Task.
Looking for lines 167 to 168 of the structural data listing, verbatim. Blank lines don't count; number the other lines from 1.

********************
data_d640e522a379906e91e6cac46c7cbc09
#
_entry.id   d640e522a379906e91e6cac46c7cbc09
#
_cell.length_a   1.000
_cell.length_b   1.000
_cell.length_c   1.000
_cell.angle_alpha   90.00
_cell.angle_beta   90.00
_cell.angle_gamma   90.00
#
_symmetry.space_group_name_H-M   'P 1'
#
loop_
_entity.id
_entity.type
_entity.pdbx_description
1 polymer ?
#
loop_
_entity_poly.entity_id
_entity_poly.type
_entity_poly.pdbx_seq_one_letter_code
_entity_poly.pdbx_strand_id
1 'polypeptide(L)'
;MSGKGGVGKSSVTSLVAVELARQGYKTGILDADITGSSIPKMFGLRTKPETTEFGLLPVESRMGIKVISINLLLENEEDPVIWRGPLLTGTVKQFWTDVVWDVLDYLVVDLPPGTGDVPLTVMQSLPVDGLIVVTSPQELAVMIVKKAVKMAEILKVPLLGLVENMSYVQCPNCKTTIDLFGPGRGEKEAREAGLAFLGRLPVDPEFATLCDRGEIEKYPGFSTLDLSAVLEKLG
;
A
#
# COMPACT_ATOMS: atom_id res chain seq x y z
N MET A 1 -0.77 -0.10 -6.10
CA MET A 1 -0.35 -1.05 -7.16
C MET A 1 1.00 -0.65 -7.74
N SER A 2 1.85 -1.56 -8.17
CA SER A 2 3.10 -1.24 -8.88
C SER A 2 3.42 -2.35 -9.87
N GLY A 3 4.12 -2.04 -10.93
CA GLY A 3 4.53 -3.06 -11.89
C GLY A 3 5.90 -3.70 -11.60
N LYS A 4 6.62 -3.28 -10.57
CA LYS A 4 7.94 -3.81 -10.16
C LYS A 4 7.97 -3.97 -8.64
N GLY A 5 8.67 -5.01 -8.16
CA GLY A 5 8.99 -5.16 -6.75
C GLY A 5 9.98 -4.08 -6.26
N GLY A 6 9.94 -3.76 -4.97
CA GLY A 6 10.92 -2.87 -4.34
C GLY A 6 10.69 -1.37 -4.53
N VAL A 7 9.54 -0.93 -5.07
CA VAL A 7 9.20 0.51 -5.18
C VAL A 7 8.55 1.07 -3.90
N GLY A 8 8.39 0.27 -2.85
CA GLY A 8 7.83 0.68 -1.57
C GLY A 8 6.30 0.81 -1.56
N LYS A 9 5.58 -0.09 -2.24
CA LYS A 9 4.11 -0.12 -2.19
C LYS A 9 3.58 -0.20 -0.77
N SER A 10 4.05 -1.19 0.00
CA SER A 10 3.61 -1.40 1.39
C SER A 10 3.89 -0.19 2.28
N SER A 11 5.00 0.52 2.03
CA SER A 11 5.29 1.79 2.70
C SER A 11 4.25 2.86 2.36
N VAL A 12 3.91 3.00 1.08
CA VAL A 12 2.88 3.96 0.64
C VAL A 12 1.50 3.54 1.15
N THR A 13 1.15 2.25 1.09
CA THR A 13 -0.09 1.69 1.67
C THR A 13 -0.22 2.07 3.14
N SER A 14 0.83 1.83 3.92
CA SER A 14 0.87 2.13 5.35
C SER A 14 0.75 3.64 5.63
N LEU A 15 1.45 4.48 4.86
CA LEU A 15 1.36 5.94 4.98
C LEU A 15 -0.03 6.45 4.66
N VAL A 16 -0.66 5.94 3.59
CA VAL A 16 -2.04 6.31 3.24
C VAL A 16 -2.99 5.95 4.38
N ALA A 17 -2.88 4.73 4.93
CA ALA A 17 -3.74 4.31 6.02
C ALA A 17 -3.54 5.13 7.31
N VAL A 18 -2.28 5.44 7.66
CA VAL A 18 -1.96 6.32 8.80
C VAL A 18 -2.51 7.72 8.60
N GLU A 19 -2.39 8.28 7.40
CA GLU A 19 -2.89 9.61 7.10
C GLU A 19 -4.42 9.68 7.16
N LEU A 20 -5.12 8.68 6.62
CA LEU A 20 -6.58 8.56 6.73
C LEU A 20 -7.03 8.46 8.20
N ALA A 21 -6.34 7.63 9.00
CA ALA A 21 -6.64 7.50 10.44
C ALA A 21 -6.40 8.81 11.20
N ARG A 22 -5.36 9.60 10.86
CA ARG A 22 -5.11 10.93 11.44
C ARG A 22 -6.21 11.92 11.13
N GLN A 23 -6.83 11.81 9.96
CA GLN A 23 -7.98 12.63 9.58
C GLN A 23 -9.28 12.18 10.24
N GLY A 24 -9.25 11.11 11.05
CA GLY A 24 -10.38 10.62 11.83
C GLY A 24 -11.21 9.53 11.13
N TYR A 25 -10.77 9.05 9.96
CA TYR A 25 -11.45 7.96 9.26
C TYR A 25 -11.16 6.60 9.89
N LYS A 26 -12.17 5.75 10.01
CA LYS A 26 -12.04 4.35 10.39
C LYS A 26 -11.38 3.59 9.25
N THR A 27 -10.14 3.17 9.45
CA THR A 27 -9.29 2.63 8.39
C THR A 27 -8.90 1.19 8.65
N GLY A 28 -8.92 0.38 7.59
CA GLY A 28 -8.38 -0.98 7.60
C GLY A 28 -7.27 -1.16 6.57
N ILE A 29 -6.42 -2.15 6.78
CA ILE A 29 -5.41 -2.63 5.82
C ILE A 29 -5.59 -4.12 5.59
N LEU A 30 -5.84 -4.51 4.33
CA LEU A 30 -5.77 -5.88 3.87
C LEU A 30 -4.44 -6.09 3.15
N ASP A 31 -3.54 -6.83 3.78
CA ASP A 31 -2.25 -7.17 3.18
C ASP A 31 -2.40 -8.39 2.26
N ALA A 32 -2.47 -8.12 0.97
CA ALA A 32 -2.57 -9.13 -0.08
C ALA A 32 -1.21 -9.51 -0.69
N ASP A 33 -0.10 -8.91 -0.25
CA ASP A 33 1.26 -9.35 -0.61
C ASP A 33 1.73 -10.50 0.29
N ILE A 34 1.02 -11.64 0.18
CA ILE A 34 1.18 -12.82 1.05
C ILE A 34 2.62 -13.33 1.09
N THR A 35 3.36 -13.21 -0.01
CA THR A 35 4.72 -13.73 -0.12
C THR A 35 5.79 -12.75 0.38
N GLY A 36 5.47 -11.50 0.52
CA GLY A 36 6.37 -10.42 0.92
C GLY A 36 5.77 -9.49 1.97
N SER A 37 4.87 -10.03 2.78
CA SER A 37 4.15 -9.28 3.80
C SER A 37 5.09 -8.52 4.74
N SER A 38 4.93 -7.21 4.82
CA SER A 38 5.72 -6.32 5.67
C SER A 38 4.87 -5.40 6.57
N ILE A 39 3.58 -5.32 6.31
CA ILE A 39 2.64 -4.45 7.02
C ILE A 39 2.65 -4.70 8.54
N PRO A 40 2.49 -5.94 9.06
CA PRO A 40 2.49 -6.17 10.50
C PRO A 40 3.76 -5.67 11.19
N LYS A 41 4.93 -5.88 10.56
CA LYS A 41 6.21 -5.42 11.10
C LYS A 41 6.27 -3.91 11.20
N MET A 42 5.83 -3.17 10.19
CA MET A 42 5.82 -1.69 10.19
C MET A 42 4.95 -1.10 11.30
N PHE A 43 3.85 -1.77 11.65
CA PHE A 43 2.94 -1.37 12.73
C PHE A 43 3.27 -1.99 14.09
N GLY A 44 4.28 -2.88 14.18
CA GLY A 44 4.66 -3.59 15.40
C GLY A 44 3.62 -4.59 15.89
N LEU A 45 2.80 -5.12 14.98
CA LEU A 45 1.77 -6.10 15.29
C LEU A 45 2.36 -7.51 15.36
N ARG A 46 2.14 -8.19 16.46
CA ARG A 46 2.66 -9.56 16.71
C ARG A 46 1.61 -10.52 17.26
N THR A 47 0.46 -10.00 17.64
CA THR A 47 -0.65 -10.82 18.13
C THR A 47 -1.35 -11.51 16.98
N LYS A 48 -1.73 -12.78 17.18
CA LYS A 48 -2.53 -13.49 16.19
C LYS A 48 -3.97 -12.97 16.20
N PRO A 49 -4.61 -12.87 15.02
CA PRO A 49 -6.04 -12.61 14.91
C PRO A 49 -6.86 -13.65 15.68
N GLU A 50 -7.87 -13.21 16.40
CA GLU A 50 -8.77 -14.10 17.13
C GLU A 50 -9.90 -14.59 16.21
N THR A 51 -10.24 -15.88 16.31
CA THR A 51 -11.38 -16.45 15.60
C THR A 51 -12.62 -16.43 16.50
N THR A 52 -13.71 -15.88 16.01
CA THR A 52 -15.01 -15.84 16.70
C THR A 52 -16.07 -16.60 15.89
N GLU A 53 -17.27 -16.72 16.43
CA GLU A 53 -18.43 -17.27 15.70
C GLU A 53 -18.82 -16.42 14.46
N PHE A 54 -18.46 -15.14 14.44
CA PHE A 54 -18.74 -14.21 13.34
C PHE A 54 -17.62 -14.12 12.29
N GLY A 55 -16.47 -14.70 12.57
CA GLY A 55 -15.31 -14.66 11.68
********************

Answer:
CA ARG A 46 2.66 -9.56 16.71
C ARG A 46 1.61 -10.52 17.26